Sometimes, however hard you try to reduce your impact on the environment, other concerns – whether they’re about practicality or uncertainty about the effectiveness of your plan - get in the way. So, you end up doing nothing.
You might, for example, be considering shifting to an electric car as you know they’re better for the environment. But you may be put off by concerns – and occasional misinformation – about costs, charging and so-called range anxiety.
One of the questions would-be electric car drivers might ask is: how do I charge my vehicle if I don’t have a driveway or live in a flat?
Charging an electric vehicle (EV) at home, using a dedicated home charging point, is generally the most convenient way to go. Read this guide to find out about how much charging an EV will cost compared with fueling up a petrol or diesel car.
But that still leaves lots of people out. This is especially true for city dwellers: in London only 48% of off-street drivers have access to parking, according to PwC.
So, what’s the solution?
Though installing your own charge point and using that to charge overnight will likely be your most convenient and cheapest option, it’s not the only one.
Consider, for example whether your workplace has charging points. If so, this might be a free and convenient way to top up each day. If there’s no charging point at your office, look into the government’s Workplace Charging Scheme, which offers financial support for businesses and other employers to have charge points installed at their premises.
Also, could you use a public charging point, for example, at a supermarket or car park? These are normally free, but slower. As a starting point, try out this map of public charging points.
Some local authorities are acting to help meet this demand. Brighton & Hove City Council, for example, announced in October that it would install more than 200 new electric vehicle charging points over the next few months, including 30 mandatory Electric Charging spaces, driven, it said, by “requests from residents who own or are thinking of buying electric vehicles but have no off street parking available”.
Another way of charging is by using a rapid charging point. These are found at motorway service stations and can charge an EV to 80% in around 30 minutes. But they are more expensive.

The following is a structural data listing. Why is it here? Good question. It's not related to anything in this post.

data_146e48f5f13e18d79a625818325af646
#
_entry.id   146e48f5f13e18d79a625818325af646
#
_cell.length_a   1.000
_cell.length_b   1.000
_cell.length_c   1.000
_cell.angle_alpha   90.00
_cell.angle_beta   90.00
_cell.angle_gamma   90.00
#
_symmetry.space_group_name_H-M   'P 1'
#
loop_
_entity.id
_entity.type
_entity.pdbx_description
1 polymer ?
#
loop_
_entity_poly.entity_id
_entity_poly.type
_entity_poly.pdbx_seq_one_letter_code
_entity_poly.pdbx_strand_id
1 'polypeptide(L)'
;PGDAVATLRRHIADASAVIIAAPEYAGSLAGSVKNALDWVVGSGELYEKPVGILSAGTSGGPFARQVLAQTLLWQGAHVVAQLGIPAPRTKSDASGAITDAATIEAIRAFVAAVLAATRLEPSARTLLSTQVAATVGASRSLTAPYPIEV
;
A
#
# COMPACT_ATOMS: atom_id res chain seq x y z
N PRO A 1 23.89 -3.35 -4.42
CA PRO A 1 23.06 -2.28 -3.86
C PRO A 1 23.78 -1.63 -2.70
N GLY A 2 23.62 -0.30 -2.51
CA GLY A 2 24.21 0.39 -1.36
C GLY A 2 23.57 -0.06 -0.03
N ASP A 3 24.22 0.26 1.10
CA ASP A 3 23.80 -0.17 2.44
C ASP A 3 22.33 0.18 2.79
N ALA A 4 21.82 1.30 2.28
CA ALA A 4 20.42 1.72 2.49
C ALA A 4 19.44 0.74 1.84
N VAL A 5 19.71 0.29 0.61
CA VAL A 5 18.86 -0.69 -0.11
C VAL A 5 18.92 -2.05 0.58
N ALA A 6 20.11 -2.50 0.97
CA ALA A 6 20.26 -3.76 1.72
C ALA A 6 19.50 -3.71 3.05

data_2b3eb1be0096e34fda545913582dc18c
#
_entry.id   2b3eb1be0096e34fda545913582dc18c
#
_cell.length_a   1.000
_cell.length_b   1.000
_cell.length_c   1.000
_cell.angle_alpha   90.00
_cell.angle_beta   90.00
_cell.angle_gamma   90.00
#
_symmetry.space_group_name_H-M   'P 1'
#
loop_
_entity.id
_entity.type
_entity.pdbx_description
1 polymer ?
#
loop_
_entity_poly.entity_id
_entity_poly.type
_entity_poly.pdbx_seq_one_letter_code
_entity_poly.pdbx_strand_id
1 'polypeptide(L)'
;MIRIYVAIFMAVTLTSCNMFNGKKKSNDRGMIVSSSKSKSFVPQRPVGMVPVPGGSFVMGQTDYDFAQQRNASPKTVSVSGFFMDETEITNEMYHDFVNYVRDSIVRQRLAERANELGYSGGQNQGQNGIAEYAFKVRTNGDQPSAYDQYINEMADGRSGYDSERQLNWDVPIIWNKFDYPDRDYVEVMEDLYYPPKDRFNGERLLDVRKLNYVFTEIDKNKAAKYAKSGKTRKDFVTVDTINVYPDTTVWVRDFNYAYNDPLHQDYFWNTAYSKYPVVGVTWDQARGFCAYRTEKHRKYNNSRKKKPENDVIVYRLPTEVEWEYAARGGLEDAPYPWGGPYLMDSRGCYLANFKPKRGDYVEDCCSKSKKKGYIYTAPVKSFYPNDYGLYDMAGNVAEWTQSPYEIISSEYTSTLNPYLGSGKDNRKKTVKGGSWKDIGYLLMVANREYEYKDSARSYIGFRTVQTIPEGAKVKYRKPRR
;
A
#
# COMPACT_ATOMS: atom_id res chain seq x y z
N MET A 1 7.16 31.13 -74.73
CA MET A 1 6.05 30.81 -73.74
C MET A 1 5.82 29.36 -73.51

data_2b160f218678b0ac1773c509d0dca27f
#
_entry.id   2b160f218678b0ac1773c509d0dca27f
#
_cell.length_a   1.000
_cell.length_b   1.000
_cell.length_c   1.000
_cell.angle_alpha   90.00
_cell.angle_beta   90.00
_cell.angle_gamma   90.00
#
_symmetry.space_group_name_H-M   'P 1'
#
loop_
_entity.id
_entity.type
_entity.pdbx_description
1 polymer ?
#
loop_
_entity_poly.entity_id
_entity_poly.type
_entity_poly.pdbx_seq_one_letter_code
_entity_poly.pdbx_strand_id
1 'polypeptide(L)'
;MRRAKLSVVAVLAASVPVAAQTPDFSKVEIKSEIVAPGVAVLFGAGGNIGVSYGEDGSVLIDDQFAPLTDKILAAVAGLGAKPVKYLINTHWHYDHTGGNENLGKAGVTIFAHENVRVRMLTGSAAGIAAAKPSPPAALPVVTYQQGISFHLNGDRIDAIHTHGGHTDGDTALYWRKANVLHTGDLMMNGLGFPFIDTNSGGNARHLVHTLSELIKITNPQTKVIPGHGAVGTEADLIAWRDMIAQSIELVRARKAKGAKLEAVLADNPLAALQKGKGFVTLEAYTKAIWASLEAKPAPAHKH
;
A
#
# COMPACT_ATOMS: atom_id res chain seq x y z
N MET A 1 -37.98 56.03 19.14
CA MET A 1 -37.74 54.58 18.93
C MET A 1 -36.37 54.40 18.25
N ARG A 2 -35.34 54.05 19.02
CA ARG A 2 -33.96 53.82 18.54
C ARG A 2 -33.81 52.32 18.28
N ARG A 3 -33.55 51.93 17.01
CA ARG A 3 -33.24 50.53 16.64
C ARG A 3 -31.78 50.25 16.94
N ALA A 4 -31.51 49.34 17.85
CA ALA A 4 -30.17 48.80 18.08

These options aren’t necessarily do-able or convenient for some people. So, what other options are there?
The technology and infrastructure for electric vehicles is evolving very quickly. New solutions are being developed to enable more people to charge EVs, and these are being trialed throughout the UK.
In July, the government announced it was investing almost £40m into projects designed to transform electric charge point infrastructure.
One solution that’s already being trialed in some UK cities are using charging points installed inside lamp-posts.
There are reportedly already over 1,000 charge posts installed to lamp-posts on residential streets in London alone. Other cities testing out the technology include Brighton and Dundee. Converting a lamp-post into a charger is said to cost around £1,000.
Ask your local authority to fit one
You can write to your local authority to request that they install a charge point in your street.
The government has set aside a £5m pot (for 2019-20) to help fund vehicle charging infrastructure for those who do not have access to off-street parking. The government department will pay up to 75% of the costs of installation. Councils must fund the remaining 25% of the costs.
If you’re successful, the charge points could be stand-alone or an existing lamp-post could be adapted.
Wireless and pop-up charging points
Converting lamp-posts into charging points isn’t the only solution being considered.
Wireless charging pads: a pad is installed on the underside of an electric car that can be aligned with pads buried beneath the road surface, allowing cable free charging as electricity passes to the car via induction. A company called Char.gy is helping with trials of this tech in London and Milton Keynes.
Pop-up charging hubs: these are built into the pavement and rise up to provide a charging solution for electric vehicle drivers without access to off-street parking. Plans were unveiled in the summer for Urban Foresight, a smart city consultancy, to trial up to 18 of these hubs in Dundee and Plymouth.
Battery swapping: several start-up companies are trying something entirely different: battery swapping. Billed as quicker and more convenient than charging, you drive up to an automated public battery swapping station, and while you wait in your car, your drained battery is quickly replaced by a fully charged spare.
Gazing a little further into the future, once cars are fully autonomous, they could simply drive somewhere else to charge overnight, when you’re sleeping.
While fully autonomous cars might not be widespread for some time, it seems that it won’t be long before the UK’s electric vehicle charging infrastructure can cater for everyone.
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